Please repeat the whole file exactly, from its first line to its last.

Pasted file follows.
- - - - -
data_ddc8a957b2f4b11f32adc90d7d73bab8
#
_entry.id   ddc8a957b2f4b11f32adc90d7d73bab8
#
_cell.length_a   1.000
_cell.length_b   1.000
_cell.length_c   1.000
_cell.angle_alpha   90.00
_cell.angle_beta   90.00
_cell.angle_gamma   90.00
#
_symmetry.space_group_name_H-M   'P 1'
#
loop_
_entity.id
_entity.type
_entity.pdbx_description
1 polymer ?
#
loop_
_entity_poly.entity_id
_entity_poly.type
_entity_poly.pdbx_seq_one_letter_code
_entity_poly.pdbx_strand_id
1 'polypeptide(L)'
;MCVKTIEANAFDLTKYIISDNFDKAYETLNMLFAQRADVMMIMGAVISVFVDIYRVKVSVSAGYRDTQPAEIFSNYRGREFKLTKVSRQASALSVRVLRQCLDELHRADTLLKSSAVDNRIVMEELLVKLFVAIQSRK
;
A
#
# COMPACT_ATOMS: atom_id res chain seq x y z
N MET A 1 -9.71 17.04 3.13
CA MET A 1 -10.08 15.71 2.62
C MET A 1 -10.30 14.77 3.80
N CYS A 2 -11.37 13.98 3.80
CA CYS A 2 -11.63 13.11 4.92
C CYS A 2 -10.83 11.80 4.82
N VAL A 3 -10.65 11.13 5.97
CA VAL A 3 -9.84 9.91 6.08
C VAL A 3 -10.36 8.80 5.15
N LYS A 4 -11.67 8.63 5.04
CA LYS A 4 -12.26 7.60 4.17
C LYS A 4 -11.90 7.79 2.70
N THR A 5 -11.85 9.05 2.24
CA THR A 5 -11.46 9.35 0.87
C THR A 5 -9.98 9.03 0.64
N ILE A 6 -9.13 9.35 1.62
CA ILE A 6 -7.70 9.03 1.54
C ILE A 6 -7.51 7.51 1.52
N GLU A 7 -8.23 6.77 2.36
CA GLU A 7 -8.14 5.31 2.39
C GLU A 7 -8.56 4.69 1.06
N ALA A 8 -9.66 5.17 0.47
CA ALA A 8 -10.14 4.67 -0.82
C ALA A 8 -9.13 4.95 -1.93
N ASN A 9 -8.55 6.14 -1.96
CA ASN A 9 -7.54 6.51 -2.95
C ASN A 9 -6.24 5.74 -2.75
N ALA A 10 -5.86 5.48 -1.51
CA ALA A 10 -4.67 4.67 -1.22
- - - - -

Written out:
data_ddc8a957b2f4b11f32adc90d7d73bab8
#
_entry.id   ddc8a957b2f4b11f32adc90d7d73bab8
#
_cell.length_a   1.000
_cell.length_b   1.000
_cell.length_c   1.000
_cell.angle_alpha   90.00
_cell.angle_beta   90.00
_cell.angle_gamma   90.00
#
_symmetry.space_group_name_H-M   'P 1'
#
loop_
_entity.id
_entity.type
_entity.pdbx_description
1 polymer ?
#
loop_
_entity_poly.entity_id
_entity_poly.type
_entity_poly.pdbx_seq_one_letter_code
_entity_poly.pdbx_strand_id
1 'polypeptide(L)'
;MCVKTIEANAFDLTKYIISDNFDKAYETLNMLFAQRADVMMIMGAVISVFVDIYRVKVSVSAGYRDTQPAEIFSNYRGREFKLTKVSRQASALSVRVLRQCLDELHRADTLLKSSAVDNRIVMEELLVKLFVAIQSRK
;
A
#
# COMPACT_ATOMS: atom_id res chain seq x y z
N MET A 1 -9.71 17.04 3.13
CA MET A 1 -10.08 15.71 2.62
C MET A 1 -10.30 14.77 3.80
N CYS A 2 -11.37 13.98 3.80
CA CYS A 2 -11.63 13.11 4.92
C CYS A 2 -10.83 11.80 4.82
N VAL A 3 -10.65 11.13 5.97
CA VAL A 3 -9.84 9.91 6.08
C VAL A 3 -10.36 8.80 5.15
N LYS A 4 -11.67 8.63 5.04
CA LYS A 4 -12.26 7.60 4.17
C LYS A 4 -11.90 7.79 2.70
N THR A 5 -11.85 9.05 2.24
CA THR A 5 -11.46 9.35 0.87
C THR A 5 -9.98 9.03 0.64
N ILE A 6 -9.13 9.35 1.62
CA ILE A 6 -7.70 9.03 1.54
C ILE A 6 -7.51 7.51 1.52
N GLU A 7 -8.23 6.77 2.36
CA GLU A 7 -8.14 5.31 2.39
C GLU A 7 -8.56 4.69 1.06
N ALA A 8 -9.66 5.17 0.47
CA ALA A 8 -10.14 4.67 -0.82
C ALA A 8 -9.13 4.95 -1.93
N ASN A 9 -8.55 6.14 -1.96
CA ASN A 9 -7.54 6.51 -2.95
C ASN A 9 -6.24 5.74 -2.75
N ALA A 10 -5.86 5.48 -1.51
CA ALA A 10 -4.67 4.67 -1.22